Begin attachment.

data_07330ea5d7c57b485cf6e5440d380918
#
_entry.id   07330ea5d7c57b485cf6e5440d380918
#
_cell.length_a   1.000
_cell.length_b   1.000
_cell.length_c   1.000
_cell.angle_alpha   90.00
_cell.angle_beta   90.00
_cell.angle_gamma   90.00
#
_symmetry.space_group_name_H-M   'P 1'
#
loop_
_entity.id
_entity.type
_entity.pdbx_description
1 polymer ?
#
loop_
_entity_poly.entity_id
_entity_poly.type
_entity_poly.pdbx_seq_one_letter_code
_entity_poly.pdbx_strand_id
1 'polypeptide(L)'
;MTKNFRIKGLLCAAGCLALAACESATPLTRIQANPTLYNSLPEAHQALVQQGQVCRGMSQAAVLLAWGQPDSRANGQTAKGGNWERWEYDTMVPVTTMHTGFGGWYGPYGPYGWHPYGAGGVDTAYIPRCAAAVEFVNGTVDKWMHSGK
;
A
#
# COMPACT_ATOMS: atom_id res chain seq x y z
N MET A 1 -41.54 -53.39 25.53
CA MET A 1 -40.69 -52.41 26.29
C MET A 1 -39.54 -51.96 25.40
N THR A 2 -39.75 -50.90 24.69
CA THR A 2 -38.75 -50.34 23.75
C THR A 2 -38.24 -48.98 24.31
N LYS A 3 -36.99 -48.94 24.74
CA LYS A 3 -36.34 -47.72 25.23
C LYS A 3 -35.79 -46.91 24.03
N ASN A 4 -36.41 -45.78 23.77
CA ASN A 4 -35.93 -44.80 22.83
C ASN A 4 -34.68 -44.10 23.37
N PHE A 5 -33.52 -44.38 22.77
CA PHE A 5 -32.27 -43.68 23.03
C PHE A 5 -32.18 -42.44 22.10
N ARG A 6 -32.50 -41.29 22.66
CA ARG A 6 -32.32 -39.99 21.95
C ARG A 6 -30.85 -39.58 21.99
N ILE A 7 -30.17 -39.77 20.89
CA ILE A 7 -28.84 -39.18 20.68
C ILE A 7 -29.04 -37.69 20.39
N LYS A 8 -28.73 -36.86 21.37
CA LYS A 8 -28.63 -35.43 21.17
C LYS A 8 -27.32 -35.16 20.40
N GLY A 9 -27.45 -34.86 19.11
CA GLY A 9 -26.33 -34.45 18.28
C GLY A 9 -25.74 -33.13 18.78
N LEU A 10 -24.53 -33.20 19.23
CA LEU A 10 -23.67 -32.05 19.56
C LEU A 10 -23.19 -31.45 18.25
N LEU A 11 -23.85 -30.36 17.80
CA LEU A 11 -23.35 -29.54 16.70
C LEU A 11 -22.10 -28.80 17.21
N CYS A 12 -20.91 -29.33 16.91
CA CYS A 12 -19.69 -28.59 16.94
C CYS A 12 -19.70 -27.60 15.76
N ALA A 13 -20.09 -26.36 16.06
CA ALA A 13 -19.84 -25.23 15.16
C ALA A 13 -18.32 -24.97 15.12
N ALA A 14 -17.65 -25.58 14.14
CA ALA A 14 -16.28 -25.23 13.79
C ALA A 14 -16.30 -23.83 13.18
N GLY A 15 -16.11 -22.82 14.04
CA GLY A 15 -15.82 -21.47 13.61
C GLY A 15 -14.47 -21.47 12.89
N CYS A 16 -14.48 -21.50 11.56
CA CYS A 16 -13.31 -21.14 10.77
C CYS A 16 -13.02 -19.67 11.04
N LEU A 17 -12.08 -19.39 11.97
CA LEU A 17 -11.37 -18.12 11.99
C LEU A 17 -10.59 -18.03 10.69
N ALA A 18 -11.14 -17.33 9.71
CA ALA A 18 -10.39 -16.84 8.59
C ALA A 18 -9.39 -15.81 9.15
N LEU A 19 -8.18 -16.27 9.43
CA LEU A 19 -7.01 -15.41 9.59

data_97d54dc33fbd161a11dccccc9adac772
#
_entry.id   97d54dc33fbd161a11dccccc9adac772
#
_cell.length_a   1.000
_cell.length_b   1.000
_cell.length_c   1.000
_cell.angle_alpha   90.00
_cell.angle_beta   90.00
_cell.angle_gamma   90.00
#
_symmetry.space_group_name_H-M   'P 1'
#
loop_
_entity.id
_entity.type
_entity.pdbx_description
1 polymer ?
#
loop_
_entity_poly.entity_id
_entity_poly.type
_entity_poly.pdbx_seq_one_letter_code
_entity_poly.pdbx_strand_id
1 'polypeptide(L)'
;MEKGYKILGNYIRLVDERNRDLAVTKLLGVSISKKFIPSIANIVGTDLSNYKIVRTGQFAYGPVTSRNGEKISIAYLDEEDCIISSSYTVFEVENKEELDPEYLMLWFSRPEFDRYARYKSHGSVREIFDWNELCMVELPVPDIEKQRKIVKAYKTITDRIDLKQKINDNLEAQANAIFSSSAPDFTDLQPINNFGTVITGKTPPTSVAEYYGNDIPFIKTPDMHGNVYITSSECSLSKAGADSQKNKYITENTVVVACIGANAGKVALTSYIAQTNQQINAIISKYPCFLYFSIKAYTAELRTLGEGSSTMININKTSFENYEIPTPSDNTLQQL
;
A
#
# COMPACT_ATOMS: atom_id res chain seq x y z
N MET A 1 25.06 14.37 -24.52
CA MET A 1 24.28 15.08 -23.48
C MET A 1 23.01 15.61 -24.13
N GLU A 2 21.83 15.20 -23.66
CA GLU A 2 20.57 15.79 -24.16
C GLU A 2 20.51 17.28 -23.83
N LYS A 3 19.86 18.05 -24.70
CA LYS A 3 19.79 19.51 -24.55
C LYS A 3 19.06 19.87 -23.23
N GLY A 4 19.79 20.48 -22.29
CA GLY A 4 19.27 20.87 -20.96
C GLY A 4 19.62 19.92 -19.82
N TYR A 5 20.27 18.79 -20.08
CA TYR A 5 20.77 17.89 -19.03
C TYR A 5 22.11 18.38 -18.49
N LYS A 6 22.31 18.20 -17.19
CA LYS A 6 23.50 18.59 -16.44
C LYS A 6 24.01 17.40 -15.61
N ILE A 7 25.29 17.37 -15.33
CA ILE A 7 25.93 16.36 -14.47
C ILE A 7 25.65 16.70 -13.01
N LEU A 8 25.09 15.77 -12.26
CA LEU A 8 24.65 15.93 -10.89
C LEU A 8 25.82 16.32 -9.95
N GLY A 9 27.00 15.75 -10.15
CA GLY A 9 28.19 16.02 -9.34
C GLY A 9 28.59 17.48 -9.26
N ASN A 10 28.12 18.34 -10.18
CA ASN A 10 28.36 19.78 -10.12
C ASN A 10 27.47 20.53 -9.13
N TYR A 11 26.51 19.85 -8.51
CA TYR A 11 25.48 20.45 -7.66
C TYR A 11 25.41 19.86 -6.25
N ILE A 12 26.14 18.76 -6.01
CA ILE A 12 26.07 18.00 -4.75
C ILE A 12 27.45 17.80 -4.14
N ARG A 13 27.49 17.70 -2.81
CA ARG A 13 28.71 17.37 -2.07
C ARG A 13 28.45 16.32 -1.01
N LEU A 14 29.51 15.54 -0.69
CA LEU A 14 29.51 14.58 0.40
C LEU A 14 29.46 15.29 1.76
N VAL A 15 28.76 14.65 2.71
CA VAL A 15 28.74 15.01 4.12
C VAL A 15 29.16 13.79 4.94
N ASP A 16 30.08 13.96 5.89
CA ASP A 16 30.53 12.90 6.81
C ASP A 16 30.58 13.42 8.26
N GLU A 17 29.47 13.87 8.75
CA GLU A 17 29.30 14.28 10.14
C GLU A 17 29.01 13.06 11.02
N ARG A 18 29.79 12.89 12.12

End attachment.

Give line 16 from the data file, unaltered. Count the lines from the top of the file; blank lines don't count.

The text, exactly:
_entity.type